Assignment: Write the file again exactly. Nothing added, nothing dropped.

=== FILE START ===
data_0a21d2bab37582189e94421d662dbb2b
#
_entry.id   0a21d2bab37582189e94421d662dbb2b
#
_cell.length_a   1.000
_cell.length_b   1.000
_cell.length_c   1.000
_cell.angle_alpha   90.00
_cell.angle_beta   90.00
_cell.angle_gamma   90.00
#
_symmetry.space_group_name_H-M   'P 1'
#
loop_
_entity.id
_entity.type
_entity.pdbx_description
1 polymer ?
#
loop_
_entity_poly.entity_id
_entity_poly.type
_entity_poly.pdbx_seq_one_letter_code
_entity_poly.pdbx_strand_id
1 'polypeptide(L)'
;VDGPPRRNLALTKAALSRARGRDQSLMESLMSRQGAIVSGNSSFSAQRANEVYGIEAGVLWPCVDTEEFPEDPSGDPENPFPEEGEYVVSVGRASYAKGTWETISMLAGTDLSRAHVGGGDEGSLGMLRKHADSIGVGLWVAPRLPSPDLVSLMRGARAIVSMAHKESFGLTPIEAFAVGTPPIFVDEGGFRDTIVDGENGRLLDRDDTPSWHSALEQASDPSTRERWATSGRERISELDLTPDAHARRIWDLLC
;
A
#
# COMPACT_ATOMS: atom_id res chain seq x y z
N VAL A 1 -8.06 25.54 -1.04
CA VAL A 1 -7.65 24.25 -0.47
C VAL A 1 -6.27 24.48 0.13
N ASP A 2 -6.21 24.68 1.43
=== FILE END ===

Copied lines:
data_0a21d2bab37582189e94421d662dbb2b
#
_entry.id   0a21d2bab37582189e94421d662dbb2b
#
_cell.length_a   1.000
_cell.length_b   1.000
_cell.length_c   1.000
_cell.angle_alpha   90.00
_cell.angle_beta   90.00
_cell.angle_gamma   90.00
#
_symmetry.space_group_name_H-M   'P 1'
#
loop_
_entity.id
_entity.type
_entity.pdbx_description
1 polymer ?
#
loop_
_entity_poly.entity_id
_entity_poly.type
_entity_poly.pdbx_seq_one_letter_code
_entity_poly.pdbx_strand_id
1 'polypeptide(L)'
;VDGPPRRNLALTKAALSRARGRDQSLMESLMSRQGAIVSGNSSFSAQRANEVYGIEAGVLWPCVDTEEFPEDPSGDPENPFPEEGEYVVSVGRASYAKGTWETISMLAGTDLSRAHVGGGDEGSLGMLRKHADSIGVGLWVAPRLPSPDLVSLMRGARAIVSMAHKESFGLTPIEAFAVGTPPIFVDEGGFRDTIVDGENGRLLDRDDTPSWHSALEQASDPSTRERWATSGRERISELDLTPDAHARRIWDLLC
;
A
#
# COMPACT_ATOMS: atom_id res chain seq x y z
N VAL A 1 -8.06 25.54 -1.04
CA VAL A 1 -7.65 24.25 -0.47
C VAL A 1 -6.27 24.48 0.13
N ASP A 2 -6.21 24.68 1.43